From How to Brew;

Leaving an ale beer in the primary fermentor for a total of 2-3 weeks (instead of just the one week most canned kits recommend), will provide time for the conditioning reactions and improve the beer. This extra time will also let more sediment settle out before bottling, resulting in a clearer beer and easier pouring. And, three weeks in the primary fermentor is usually not enough time for off-flavors to occur....

...The fermentation of malt sugars into beer is a complicated biochemical process. It is more than just the conversion of sugar to alcohol, which can be regarded as the primary activity. Total fermentation is better defined as three phases, the Adaptation or Lagtime phase, the Primary or Attenuative phase and a Secondary or Conditioning phase. The yeast do not end Phase 2 before beginning Phase 3, the processes occur in parallel, but the conditioning processes occur more slowly. As the majority of simple sugars are consumed, more and more of the yeast will transition to eating the larger, more complex sugars and early yeast by-products. This is why beer (and wine) improves with age to a degree, as long as they are on the yeast. Beer that has been filtered or pasteurized will not benefit from aging.

The conditioning process is a function of the yeast. The vigorous, primary stage is over, the majority of the wort sugars have been converted to alcohol, and a lot of the yeast are going dormant; but there is still yeast activity. During the earlier phases, many different compounds were produced by the yeast in addition to ethanol and CO2, e.g., acetaldehyde, esters, amino acids, ketones- diacetyl, pentanedione, dimethyl sulfide, etc. Once the easy food is gone, the yeast start re-processing these by-products. Diacetyl and pentanedione are two ketones that have buttery and honey-like flavors. These compounds are considered flaws when present in large amounts and can cause flavor stability problems during storage. Acetaldehyde is an aldehyde that has a pronounced green apple smell and taste. It is an intermediate compound in the production of ethanol. The yeast reduce these compounds during the later stages of fermentation.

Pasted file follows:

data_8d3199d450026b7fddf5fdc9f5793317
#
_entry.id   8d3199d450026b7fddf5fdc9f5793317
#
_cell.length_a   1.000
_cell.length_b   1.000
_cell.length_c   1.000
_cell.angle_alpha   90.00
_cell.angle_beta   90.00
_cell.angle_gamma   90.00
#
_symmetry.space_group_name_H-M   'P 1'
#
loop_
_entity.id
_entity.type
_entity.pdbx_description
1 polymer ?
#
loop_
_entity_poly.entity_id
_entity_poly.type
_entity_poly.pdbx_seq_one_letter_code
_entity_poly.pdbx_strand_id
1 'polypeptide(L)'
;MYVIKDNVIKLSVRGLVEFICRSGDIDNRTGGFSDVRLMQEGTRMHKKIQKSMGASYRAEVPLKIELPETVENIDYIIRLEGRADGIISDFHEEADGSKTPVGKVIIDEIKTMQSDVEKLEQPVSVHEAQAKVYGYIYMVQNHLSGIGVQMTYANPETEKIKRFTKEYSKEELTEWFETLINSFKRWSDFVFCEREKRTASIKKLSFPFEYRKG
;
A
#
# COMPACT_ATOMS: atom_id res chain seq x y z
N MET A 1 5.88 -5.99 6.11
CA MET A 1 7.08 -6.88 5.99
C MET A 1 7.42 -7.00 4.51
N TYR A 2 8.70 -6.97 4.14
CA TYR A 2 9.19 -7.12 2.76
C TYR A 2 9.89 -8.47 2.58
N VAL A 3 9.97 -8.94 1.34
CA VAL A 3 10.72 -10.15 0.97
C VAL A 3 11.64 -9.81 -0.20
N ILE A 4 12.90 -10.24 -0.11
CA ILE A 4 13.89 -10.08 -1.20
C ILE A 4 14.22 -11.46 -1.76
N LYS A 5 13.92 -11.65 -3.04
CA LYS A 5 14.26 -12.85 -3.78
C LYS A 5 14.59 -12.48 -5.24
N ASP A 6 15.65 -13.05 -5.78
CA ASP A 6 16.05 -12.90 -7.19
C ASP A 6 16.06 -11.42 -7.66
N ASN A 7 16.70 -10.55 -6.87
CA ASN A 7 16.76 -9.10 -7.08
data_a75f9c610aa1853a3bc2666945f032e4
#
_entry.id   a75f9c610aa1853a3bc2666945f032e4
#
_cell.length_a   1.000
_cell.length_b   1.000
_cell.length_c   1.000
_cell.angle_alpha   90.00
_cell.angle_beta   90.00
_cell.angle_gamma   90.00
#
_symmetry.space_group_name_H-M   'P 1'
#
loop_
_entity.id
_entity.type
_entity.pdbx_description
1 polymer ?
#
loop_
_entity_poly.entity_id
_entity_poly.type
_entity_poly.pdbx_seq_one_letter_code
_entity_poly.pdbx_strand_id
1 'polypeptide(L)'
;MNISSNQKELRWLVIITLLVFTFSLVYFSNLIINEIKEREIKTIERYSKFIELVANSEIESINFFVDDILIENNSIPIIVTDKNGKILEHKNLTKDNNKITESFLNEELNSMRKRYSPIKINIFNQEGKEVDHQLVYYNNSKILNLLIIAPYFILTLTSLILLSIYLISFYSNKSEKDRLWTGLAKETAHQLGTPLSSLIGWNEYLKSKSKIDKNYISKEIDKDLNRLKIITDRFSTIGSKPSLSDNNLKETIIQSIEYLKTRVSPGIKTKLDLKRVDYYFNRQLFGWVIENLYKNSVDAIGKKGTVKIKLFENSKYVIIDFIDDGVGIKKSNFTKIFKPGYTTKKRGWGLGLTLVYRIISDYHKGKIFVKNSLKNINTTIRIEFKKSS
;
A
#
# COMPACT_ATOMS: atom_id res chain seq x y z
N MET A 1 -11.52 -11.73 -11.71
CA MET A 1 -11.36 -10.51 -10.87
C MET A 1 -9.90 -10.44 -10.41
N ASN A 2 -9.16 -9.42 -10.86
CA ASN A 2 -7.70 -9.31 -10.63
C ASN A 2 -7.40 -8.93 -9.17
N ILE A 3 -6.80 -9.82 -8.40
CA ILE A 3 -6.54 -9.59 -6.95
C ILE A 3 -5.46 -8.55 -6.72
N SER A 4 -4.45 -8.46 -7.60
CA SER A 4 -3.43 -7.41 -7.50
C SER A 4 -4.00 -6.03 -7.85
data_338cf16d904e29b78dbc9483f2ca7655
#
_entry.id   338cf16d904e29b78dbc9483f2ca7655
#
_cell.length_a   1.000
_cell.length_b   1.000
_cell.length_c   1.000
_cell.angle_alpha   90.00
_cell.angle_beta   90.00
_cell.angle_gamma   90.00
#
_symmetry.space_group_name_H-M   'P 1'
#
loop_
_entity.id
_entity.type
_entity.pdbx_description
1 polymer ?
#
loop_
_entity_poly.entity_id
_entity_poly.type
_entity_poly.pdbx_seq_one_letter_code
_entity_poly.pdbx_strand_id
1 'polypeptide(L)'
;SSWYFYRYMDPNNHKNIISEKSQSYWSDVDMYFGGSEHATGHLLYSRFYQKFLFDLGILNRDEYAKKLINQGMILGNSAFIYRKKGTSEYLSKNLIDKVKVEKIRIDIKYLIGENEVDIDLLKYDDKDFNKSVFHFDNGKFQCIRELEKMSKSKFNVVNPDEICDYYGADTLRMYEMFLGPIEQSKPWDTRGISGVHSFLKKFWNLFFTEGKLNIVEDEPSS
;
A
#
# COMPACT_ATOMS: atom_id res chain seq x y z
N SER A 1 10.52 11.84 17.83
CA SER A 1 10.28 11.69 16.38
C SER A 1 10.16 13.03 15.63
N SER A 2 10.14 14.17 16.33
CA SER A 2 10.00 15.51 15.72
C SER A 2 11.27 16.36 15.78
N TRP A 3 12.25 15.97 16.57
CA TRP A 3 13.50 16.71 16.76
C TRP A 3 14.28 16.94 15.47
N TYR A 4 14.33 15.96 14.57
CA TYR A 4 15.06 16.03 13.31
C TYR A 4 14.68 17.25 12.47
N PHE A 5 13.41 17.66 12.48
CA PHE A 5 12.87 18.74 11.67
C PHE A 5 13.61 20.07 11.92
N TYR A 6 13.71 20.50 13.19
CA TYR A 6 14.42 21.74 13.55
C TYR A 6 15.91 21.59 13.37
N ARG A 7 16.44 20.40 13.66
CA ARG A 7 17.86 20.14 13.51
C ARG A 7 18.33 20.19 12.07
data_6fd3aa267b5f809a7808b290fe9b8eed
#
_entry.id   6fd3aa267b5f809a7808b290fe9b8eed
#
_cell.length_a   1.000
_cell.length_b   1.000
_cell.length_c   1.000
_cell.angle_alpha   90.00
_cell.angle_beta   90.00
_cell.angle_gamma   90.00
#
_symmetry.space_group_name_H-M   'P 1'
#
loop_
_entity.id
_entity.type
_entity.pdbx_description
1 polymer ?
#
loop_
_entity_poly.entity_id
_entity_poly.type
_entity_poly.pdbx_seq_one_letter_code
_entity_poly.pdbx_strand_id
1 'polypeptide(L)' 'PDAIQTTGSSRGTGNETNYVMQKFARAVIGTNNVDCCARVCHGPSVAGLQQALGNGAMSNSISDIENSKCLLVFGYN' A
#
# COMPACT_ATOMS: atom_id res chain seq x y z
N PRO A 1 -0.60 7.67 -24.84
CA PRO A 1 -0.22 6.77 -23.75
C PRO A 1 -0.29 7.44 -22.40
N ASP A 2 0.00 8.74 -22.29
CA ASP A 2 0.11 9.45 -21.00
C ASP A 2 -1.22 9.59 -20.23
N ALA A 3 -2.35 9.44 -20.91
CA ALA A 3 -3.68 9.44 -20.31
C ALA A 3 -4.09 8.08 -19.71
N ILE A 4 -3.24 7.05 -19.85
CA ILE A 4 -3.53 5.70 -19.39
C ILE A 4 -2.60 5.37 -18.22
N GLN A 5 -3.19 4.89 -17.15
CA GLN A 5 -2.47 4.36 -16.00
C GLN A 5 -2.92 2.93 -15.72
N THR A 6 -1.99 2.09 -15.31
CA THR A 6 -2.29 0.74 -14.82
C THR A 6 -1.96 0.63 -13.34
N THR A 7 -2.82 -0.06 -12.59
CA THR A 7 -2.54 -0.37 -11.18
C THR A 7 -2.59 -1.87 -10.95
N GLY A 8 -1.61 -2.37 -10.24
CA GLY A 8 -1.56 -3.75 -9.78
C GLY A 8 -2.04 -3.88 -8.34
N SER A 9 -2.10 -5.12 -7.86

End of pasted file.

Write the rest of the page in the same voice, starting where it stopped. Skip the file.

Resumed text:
The yeast also produce an array of fusel alcohols during primary fermentation in addition to ethanol. Fusels are higher molecular weight alcohols that often give harsh solvent-like tastes to beer. During secondary fermentation, the yeast convert these alcohols to more pleasant tasting fruity esters. Warmer temperatures encourage ester production.....
This is NOT about secondary vessels, it's about the secondary phase of fermentation....the clean up phase. People often confuse the two.

I firmly believe that it is negated by rushing a beer from primary to secondary too soon...and it comes from a "fear the yeast" mentality from over 30 years ago, when there were limited amounts of yeast availbale, and it was usually hard crappy already weakened cakes.

The irony of the situation (or the worst case scenario) is that since the OP moved the beer after 4 or 5 days, AND quite posibly fermentation didn't even begin til 72 hours after yeast pitch (as often happened) the beer may possibly have had only 1 day of real fermentation.

Hence so much stuff in suspension still....

This is why across the board I tend to leave my beers in primary for a month...I KNOW that fermentation has ceases AND the yeast has cleaned up after itself...
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Old 04-28-2009, 09:00 PM   #10
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Steeler, I know you love to try to pimp me wheneverr I bring it up, but I and many of us on here just don't read Palmer that way....and I'll give you the same answer I do every time you do it.
Wow..not meaning to pimp you at all, not in that business. Was simply pointing out what Palmer says about when to rack to secondary.

We have disagreed in the past on the virtues of leaving beer in the primary for 3-4 weeks, but this really has nothing to do with that. Guess you read something into my post that wasn't there.